Today is the 4th of July: the day Americans celebrate their country’s independence.
It’s a day you probably know well, and one that you anticipate with pleasure; but there are probably a lot of fun facts about the nation’s birthday that you aren’t familiar with.
So, as you wait for Thursday’s barbecues, fireworks and unabashed noshing on hot dogs, have a quick read of these 10 interesting facts about July 4th. Who knows? You may even pick up a tidbit or two to share with your pals around the grill on the big day.
1. Happy 2nd of July?!
Author Kenneth C. Davis has revealed that the 2nd of July may actually be the more appropriate date to mark the nation’s special day.
“The fact is that John Adams wrote home to Abigail on the 3rd that this day, July 2nd will go down in history,” Davis said during an appearance on “CBS This Morning.” “We’ll celebrate it with parades and pomp and bells ringing and fireworks, and it was because Congress actually ruled it in favor of independence on July 2. But it was two days later, of course, that Congress then accepted Jefferson’s declaration, explaining the vote two days before that really got fixed in the America’s imagination as our birthday. July 2nd should be Independence Day.”
2. R.I.P Founding Fathers
In a bizarre, though perhaps apt, twist of fate, both Thomas Jefferson and John Adams died on July 4, 1826.
“The publication of the Declaration of Independence may have accidentally made the Fourth of July the official day of independence for America, but the deaths of two of its founders cemented its creation of the date’s designation,” wrote the FW’s Danny Gallagher in a post commemorating Independence Day last year.
3. Happy Filipino, Rwandan Independence Day too!
July 4 marks a day of liberation in both the Philippines and Rwanda. In the Southeast Asian nation, July 4, known as “Republic Day,” marks the date when the United States officially recognized the Philippines as an independent state in 1946. (However, though the day is still significant to Filipino history, June 12 has been the country’s official Independence Day since 1962.)
Rwandans, on the other hand, celebrate “Liberation Day” on July 4. According to a 2008 post for the New York Times by blogger Josh Ruxin, the date marks the 1994 “end of the Rwandan Genocide, and the birth of the new government that rose from the ashes.”
4. Holiday, Shmoliday
“Americans began observing the Fourth of July as early as 1777, when the first-ever major celebration in Philadelphia included a parade, a thirteen-shot cannon salute and fireworks, but Congress didn’t make it official until 1870, when it was part of a bill passed to recognize major state holidays at a federal level – like Independence Day, Christmas and New Year’s Day,” according to Time magazine.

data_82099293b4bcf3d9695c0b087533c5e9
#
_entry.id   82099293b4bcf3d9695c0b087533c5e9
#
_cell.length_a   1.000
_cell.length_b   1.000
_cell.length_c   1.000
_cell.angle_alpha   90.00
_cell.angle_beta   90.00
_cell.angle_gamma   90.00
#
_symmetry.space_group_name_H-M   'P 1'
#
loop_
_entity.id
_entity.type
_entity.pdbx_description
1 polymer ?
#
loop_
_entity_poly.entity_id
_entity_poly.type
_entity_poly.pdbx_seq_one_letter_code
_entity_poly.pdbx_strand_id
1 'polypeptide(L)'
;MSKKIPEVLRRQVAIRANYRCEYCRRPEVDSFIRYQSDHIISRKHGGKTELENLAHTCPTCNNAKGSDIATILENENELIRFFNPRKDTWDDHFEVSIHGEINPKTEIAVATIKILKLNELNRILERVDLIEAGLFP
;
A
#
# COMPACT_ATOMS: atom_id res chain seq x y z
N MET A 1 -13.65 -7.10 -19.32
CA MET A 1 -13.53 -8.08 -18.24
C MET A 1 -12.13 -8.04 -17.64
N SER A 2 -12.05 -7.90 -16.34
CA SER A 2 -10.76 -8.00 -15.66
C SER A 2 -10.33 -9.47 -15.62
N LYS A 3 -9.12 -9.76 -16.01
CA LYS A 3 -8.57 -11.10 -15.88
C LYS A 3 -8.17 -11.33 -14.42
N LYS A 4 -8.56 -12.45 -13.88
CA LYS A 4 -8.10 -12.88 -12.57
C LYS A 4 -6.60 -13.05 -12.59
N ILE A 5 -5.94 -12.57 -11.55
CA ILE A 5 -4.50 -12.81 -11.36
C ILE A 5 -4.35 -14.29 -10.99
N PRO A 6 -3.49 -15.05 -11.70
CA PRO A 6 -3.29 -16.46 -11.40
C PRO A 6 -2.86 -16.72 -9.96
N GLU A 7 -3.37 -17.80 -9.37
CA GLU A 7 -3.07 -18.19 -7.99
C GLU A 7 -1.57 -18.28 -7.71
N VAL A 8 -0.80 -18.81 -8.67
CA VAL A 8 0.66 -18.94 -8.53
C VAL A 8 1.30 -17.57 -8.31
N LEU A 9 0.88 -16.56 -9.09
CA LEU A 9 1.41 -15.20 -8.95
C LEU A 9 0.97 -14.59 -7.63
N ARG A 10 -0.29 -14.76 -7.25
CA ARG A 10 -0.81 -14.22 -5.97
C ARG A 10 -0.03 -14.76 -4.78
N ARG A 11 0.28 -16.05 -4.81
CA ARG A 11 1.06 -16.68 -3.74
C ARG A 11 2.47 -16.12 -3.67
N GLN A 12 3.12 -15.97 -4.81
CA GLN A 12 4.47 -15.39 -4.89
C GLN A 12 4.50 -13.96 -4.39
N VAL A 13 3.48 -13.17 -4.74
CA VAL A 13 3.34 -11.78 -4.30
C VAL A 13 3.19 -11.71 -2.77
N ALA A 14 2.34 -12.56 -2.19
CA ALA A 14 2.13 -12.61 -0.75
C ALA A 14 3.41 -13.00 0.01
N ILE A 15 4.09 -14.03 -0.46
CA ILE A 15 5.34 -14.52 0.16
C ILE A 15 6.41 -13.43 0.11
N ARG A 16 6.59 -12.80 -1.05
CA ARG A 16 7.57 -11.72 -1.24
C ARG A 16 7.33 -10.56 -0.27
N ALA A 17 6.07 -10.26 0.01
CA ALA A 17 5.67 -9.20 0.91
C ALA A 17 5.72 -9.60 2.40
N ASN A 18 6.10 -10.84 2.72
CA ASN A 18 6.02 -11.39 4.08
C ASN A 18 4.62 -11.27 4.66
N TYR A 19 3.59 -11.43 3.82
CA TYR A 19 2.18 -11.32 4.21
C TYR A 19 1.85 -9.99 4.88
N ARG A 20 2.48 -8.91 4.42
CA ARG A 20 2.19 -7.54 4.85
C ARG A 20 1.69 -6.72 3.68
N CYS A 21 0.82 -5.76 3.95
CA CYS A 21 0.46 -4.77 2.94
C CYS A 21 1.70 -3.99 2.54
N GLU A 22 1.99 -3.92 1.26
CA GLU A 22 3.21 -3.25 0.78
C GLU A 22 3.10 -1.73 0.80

5. Birthday Celebrations Abound!
Calvin Coolidge, the country’s 30th president, was born on Independence Day. Others celebrating birthdays on July Fourth include, Nobel laureate and economist Gerard Debreu, Olympic gold medalist and tennis Hall of Famer Pam Shriver, “Ugly Betty” actress Becki Newton and current first daughter Malia Obama.
6. Hot Dogs Galore
July Fourth is the “biggest hot dog holiday of the year,” according to Time magazine, with Americans reportedly consuming about 155 million of them on Independence Day alone.
But despite a nationwide love for the salty snack, no one really knows where the hot dog came from. According to the National Hot Dog and Sausage Council, it is “likely that the North American hot dog comes from a widespread common European sausage brought here by butchers of several nationalities.” The meaty treat’s origin story remains murky, however.
7. Turtle Soup, Anyone?
Though hot dogs, french fries and barbecued treats are typical Fourth of July fare nowadays, our Founding Fathers feasted on some pretty different foods to celebrate the country’s independence back in the day.
“According to legend, on July 4, 1776, John Adams…and his wife, Abigail, sat down for a celebratory meal of turtle soup, New England poached salmon with egg sauce, green peas and boiled new potatoes in jackets. They followed the meal with Indian pudding or Apple Pandowdy,” wrote Justine Sterling for Delish.com in 2011.
8. The “State Of Independence”
Is Pennsylvania the country’s most patriotic state? According to the US Census Bureau, the so-called “State of Independence,” where the Declaration of Independence was debated and signed, is home to 11 places with the word “liberty” in their name and 33 with the word “union” in them, leading the country for the number of places with such names.
(Only one place in the nation has “patriot” in its name, according to the bureau. Patriot, Ind., is said to have an estimated population of 209.)
9. American Bald… Turkey?
In a letter to his daughter Sarah Bache in 1784, Benjamin Franklin wrote that he was displeased that the bald eagle had been chosen as the symbol for the nation.
“He is a Bird of bad moral character. He does not get his Living honestly,” he wrote. “You may have seen him perched on some dead Tree near the River, where, too lazy to fish for himself, he watches the Labour of the Fishing Hawk.”
A turkey, Franklin went on to argue, is a far “more respectable” bird. “Turk’y… [is a] true original Native of America,” Franklin wrote. “He is besides, though a little vain & silly, a Bird of Courage, and would not hesitate to attack a Grenadier of the British Guards who should presume to invade his Farm Yard with a red Coat on.”
10. Tap, Tap, Tap
Due to concerns about cracking the iconic instrument, the Liberty Bell has not been rung since 1846. Instead, every year, to mark the Fourth of July, the 2,000-pound bell is tapped 13 times to signal for bells across the country to start ringing.